UO cultural anthropologist Carol T. Silverman, elected as a Guggenheim fellow in 2010, has scored again. She is now a member of the Fellows of the American Folklore Society.
The designation goes to members of the American Folklore Society who have made outstanding contributions to folklore studies. The society, founded in 1888 and based in Cambridge, Massachusetts, is an association of people who study and communicate knowledge about folklore throughout the world.
"My election to the Fellows of the American Folklore Society provides tangible recognition of the impact of my research in the discipline," Silverman said. "Knowing that senior scholars from varied fields of folklore are reading and using my work is validation of its theoretical importance. When esteemed peers honor you, it is a tremendous boost to future research."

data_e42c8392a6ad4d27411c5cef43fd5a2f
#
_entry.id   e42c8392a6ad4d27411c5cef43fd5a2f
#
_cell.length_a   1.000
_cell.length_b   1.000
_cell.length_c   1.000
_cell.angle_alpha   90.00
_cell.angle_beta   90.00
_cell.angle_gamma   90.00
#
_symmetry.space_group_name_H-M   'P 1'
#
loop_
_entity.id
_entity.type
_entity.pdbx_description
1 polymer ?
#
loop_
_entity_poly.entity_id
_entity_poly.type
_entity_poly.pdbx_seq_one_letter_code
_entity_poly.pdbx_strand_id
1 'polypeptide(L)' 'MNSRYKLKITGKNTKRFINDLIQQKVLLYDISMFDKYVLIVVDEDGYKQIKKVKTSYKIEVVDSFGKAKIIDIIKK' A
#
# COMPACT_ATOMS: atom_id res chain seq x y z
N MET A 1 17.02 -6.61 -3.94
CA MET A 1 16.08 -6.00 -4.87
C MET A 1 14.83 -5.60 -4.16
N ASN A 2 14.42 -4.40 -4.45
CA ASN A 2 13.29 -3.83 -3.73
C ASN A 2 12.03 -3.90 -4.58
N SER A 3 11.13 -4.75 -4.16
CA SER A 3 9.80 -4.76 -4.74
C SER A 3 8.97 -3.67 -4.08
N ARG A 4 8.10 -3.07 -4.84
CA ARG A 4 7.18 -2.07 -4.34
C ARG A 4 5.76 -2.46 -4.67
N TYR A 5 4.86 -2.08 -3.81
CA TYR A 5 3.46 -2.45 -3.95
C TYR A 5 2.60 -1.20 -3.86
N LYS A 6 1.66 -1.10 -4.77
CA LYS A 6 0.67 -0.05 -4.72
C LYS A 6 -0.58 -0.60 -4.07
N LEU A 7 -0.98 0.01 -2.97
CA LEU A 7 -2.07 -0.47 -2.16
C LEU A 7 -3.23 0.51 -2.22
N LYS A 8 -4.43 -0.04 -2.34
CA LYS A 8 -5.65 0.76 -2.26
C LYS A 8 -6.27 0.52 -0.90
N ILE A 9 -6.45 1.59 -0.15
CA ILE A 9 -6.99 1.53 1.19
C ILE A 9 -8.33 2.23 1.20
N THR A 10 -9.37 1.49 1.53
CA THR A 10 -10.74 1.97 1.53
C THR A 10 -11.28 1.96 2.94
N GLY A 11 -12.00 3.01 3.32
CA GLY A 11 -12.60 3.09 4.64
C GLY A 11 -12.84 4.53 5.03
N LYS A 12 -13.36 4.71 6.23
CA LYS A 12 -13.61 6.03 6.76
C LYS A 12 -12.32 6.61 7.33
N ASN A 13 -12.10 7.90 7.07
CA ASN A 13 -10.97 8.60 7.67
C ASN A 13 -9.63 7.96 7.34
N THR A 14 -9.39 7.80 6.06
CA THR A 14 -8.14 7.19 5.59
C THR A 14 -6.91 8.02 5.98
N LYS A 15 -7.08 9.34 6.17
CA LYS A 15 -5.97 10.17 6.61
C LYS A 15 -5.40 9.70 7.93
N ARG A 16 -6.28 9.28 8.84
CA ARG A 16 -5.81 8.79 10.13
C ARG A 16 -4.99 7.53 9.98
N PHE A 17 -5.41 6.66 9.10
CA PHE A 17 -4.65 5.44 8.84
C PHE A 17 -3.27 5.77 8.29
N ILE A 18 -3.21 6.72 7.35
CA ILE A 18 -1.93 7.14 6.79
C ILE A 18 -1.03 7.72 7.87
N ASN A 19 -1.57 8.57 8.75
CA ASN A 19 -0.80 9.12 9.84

She was one of five folklore researchers chosen in 2014. She was formally recognized at the annual meeting of the American Folklore Society in Santa Fe, New Mexico, in November. (Full list of society fellows)
Silverman's long-running research on Balkan music and culture led to her selection as a Guggenheim fellow, a prestigious recognition of the John Simon Guggenheim Memorial Foundation.
Silverman has spent more 20 years researching Balkan Gypsy music, also known as Romani or Roma music. Since the fall of communism, this music form has become a global phenomenon. Much of her research is detailed in her book "Romani Routes: Cultural Politics and Balkan Music in Diaspora."
She came to the UO in 1980 as a visiting professor and officially joined the faculty in 1987. Silverman holds a bachelor's degree from the City College of New York and master's and doctoral degrees from the University of Pennsylvania.
—By Jim Barlow, Public Affairs Communications